Emerging Artists of Cincinnati

Emerging Artists of Cincinnati

The Clifton Cultural Arts Center is currently showing the work of a dozen artists in the annual “2018 Summerfair Cincinnati Emerging Artists” exhibition. Twelve graduate and undergraduate fine arts and graphic design college students were selected from Miami University, Mt. St. Joseph University, Northern Kentucky University, Xavier University, and the University of Cincinnati. Each of the students exhibited 3 pieces, spread out between the lobby of the CCAC and the connected gallery space. The pieces varied greatly in media and content, and the wide breadth of works included showcase the abilities and variation of artistic approaches amongst the included artists. 

The first works one encounters when entering the lobby is work by Aubrey Theobald and and Devon Hensler of UC DAAP, Amanda Adams of Miami University, and Megan Doebrich of NKU. Adam’s lithographs are technically stunning.  The artist creates compelling and emotive portraits, investigating through texture and form how to capture emulate the personality of her subjects.

Mistaken Perspective,  Devon Hensler. India ink on paper, 2017. Image courtesy of Lauren Darpel.

Mistaken Perspective, Devon Hensler. India ink on paper, 2017. Image courtesy of Lauren Darpel.

Theobald’s work consisted of a tennis net with two large photographs of a tennis court suspended above the net. The three-part cohesive piece deals with ideas of competition, participation, and the regulation of public spaces in relation to the current political U.S. climate. Hensler’s work deals with personal anxiety and meditation through line repetition and mindfulness, done on paper in ink. 

Doebrich also deals with personal anxiety and the irrationality of fear, but instead of employing abstract forms as Hensler does, Doebrich personifies such concerns into expertly rendered ceramic animals painted in acrylic. A hyena, deer, and rabbit all represent Doebrich’s nervousness about leaving home and independence, as each animal either can either only survive in a pack, or must experience forced solitude     Seen together, Hensler and Doebrich’s works are an interesting contrast, highlighting the different ways to approach an idea or problem through artistic process. 

Hit The Ground Running,  Megan Doebrich. Ceramics, rope and acrylic paint. Image courtesy of Lauren Darpel.

Hit The Ground Running, Megan Doebrich. Ceramics, rope and acrylic paint. Image courtesy of Lauren Darpel.

The Harrick Gallery connected to the lobby space features more works by Patrick Zoff of Mt. St, Joseph University, Ruowang Yao and  Selina Davis of Miami, Macartney Greer of UC, Isabella Della’Aria of NKU, and Erin Bollinger, Taylor Healy, and Gabrielle Sapata of Xavier. Greer’s and Sapata’s works stand out in the space because, like Theobald, both artists unified their works for this exhibition.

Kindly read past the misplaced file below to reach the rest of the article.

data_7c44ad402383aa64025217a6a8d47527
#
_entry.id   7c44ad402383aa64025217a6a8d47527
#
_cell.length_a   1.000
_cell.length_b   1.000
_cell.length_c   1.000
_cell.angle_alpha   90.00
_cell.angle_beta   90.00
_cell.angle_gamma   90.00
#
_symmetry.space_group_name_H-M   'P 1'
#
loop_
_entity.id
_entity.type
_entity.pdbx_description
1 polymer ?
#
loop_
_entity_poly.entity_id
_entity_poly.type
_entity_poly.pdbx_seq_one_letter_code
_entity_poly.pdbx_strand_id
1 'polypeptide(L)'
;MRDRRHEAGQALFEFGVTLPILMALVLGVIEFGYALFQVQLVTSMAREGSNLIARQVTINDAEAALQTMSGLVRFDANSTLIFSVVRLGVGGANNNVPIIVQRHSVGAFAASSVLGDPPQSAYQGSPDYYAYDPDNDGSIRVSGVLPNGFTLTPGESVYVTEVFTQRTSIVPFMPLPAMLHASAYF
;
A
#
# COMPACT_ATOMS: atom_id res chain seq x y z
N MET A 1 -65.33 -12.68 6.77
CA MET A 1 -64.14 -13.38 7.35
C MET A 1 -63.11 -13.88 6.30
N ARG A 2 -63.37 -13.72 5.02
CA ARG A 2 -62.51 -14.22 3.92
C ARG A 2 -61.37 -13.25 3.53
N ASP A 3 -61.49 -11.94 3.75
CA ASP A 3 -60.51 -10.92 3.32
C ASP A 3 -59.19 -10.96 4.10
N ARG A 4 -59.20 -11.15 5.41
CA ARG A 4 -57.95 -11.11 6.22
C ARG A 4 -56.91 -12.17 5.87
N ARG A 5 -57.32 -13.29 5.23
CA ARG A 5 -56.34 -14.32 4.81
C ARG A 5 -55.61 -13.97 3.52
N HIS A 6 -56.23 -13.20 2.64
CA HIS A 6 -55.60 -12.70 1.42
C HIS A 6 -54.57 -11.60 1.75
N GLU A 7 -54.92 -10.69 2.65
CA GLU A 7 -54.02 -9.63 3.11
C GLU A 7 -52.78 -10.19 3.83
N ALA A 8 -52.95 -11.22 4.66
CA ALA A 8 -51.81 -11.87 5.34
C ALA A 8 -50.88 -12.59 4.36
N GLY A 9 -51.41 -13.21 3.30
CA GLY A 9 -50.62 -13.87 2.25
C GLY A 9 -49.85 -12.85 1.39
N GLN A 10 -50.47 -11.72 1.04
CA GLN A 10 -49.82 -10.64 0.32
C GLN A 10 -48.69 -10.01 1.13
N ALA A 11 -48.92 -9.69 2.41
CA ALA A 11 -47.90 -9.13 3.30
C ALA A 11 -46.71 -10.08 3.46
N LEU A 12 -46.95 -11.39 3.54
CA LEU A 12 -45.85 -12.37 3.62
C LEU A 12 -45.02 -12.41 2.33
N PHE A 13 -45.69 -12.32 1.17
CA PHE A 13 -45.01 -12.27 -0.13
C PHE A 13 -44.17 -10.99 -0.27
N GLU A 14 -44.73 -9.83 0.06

Varina, Peixinhos,  and  Pescador,  Gabriella Sapata. Woodcut on muslin and animation. Image courtesy of Lauren Darpel.

Varina, Peixinhos, and Pescador, Gabriella Sapata. Woodcut on muslin and animation. Image courtesy of Lauren Darpel.

For example, Greer's work features the leftovers of her “Pity Party” performance, complete with a cake, prints, and solemn silkscreened greeting cards disguised by happy, kitschy imagery, and balloons. Greer’s work deals with celebrating the sad, mundane, or ugly through kitschy paraphernalia. Sapata uses a projection of fish shown on a triptych of drapes, printed with figures to reflect her memories of her Portuguese heritage and culture.

Innocence,  Patrick Zoff. Acrylic on canvas. Image courtesy of Lauren Darpel.

Innocence, Patrick Zoff. Acrylic on canvas. Image courtesy of Lauren Darpel.

Works by Zoff and Healey dealt with issues of police brutality and Black Lives Matter. Mounted on opposite walls, Zoff’s painting of Sam Dubose, the unarmed man fatally shot by UCPD officer Ray Tensing in 2015, titled “Innocence” and Healey’s resin sculpture of a police man wearing a BLM shirt under his uniform face one another, creating an interesting political dynamic between the two works.

Bollinger and Della’Aria’s works deal with analyzing and rendering form, Bollinger through drawing and sculpture, Della’Aria through figural drawings and design work. And conversely, Yao creates nonrepresentational paintings, building abstract form through color, texture, and composition. Davis’ paintings venerate comic book illustration, kitsch, and pop culture to create vibrant and overzealous images of mass production.

While the Summerfair 2018 exhibition does not have a unifying theme or motif, it is united in vitality. Though the show is only up till February 3rd, it is a reminder of how the support of institutions like Summerfair Cincinnati and the Clifton Cultural Arts Center is necessary for emerging artists to begin building their practice and network as working and active artists.

 

The 2018 Summerfair Emerging Artists Exhibition ran at the Clifton Cultural Arts Center from January 19th-February 3rd 2018.
 
 

 
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